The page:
Updating a specific row in sql
SQL even has a way, a relatively new addition to the standard, by which you can insert, update, and delete all at once. For example, you want to insert a new record into the DEPT table.That may not sound like too useful a thing now, but the MERGE statement represents a very powerful way to bring a database table into sync with an external source of data (such as a flat file feed from a remote system). The value for DEPTNO should be 50, DNAME should be “PROGRAMMING”, and LOC should be “BALTIMORE”.This chapter turns the tables, and focuses on the following three topic areas: For ease in finding them when you need them, recipes in this chapter have been grouped by topic: all the insertion recipes come first, followed by the update recipes, and finally recipes for deleting data. It begins with the simple problem of inserting a single row.Many times, however, it is more efficient to use a set-based approach to create new rows.The first syntactical form, called a searched update, updates the value of one or more columns for all rows of the table for which the WHERE clause evaluates to TRUE.The second syntactical form, called a positioned update, updates one or more columns on the current row of an open, updatable cursor.Whenever you alter the value of a column referenced by the -- All the employees except the manager of -- department (WORKDEPT) 'E21' have been temporarily reassigned.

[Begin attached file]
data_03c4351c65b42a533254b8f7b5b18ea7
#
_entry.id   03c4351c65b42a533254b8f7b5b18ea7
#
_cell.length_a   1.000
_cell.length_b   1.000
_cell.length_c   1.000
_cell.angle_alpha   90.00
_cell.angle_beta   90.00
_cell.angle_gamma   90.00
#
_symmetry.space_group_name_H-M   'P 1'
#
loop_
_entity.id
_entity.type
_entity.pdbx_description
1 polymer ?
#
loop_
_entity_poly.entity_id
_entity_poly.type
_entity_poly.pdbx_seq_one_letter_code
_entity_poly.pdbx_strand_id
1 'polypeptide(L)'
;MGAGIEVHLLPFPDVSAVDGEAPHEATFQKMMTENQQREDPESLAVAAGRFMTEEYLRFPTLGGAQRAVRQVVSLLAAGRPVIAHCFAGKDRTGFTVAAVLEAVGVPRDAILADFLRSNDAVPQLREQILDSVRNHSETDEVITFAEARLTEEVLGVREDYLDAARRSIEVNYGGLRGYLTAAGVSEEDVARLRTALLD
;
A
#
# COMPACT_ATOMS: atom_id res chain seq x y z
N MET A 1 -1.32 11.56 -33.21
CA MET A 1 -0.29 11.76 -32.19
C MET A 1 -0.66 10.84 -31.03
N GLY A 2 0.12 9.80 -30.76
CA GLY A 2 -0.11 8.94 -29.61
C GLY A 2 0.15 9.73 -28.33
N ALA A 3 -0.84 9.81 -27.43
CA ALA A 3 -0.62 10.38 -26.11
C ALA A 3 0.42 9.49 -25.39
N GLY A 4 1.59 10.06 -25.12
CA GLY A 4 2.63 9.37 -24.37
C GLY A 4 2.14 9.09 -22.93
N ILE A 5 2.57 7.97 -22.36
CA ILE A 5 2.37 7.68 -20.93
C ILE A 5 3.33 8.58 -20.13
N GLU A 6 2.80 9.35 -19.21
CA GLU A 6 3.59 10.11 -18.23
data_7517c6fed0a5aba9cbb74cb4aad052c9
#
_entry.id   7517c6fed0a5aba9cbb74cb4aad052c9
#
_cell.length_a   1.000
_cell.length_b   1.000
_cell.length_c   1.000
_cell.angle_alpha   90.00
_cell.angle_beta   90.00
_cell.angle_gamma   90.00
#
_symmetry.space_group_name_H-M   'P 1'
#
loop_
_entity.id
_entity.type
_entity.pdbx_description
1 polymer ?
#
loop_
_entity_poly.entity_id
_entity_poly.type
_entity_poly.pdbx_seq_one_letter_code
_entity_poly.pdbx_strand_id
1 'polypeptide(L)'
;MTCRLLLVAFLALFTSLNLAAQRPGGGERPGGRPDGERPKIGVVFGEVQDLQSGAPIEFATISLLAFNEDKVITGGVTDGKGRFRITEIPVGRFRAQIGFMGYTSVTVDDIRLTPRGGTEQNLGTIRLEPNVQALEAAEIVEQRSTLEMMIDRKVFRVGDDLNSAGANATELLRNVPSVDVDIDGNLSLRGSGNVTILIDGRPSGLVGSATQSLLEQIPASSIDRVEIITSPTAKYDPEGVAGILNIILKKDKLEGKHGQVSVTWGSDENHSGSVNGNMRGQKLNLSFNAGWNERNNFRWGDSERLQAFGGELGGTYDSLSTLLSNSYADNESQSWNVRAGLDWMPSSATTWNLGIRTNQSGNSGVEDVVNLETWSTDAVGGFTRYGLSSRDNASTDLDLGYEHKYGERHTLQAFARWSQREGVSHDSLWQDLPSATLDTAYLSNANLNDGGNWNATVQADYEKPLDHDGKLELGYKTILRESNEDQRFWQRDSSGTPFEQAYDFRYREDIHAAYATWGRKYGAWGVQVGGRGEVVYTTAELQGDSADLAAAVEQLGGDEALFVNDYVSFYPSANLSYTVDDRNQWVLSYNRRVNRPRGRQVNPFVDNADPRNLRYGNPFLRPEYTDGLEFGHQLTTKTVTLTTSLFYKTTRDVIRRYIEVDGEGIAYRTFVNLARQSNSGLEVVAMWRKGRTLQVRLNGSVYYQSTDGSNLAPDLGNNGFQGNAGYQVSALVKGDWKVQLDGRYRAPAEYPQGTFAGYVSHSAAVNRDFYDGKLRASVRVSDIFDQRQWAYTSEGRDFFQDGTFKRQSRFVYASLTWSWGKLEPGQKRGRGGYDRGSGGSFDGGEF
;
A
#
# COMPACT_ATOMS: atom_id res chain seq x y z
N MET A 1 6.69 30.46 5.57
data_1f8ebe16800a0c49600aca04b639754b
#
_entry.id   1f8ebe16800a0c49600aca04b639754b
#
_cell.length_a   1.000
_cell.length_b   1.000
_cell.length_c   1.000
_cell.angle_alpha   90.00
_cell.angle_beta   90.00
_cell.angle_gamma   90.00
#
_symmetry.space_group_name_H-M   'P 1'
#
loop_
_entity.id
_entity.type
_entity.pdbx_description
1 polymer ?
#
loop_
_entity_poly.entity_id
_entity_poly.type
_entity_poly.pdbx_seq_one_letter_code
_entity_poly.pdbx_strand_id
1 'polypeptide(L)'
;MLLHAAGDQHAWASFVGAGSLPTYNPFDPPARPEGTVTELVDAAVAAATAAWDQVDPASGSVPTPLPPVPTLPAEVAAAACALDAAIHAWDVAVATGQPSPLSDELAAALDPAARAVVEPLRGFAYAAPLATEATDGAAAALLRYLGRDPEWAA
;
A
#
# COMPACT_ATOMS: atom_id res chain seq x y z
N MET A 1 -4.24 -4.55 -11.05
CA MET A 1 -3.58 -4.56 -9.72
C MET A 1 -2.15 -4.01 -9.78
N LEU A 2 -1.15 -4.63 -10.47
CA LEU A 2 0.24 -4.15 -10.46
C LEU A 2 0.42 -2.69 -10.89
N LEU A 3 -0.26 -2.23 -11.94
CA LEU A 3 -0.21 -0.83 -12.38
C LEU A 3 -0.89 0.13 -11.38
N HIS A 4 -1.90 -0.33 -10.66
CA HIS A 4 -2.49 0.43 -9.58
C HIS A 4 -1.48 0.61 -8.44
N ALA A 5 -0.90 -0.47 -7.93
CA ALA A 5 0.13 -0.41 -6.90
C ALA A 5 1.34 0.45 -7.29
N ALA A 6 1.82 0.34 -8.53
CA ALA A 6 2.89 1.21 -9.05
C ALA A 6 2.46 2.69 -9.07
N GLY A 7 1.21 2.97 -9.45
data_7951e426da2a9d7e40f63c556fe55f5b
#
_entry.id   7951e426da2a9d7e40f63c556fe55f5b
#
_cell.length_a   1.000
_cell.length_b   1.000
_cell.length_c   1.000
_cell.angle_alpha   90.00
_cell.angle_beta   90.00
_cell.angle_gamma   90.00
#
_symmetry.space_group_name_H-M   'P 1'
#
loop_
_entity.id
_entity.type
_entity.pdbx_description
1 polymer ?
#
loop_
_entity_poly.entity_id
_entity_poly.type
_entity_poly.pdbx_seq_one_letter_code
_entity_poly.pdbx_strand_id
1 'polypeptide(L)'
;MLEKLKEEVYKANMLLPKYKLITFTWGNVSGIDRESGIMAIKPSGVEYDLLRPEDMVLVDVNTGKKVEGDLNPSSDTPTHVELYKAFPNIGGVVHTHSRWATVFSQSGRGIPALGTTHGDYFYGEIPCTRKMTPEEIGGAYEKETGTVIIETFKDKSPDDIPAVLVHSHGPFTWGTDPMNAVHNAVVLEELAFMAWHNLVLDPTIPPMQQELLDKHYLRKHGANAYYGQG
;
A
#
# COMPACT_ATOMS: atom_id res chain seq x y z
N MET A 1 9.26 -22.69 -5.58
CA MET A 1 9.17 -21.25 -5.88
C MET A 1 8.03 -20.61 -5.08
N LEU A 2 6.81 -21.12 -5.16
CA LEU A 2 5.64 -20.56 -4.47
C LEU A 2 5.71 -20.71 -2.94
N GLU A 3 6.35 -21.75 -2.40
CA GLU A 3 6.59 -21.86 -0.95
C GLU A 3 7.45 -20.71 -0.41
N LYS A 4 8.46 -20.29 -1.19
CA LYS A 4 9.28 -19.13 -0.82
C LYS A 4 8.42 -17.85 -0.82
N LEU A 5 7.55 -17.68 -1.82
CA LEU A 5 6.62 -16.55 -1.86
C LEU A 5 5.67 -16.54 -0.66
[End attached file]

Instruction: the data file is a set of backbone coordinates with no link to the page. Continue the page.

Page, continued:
Once data has been added to a My SQL database table, it is invariably necessary to delete or update some or all of that data.The columns that are not on the list retain their original values. In some databases, such as Postgre SQL, when a FROM clause is present, what essentially happens is that the target table is joined to the tables mentioned in the fromlist, and each output row of the join represents an update operation for the target table.Firstly, it needs the name of the table that is to be updated.Secondly, it needs to know which columns are to be updated, and the new values for those columns.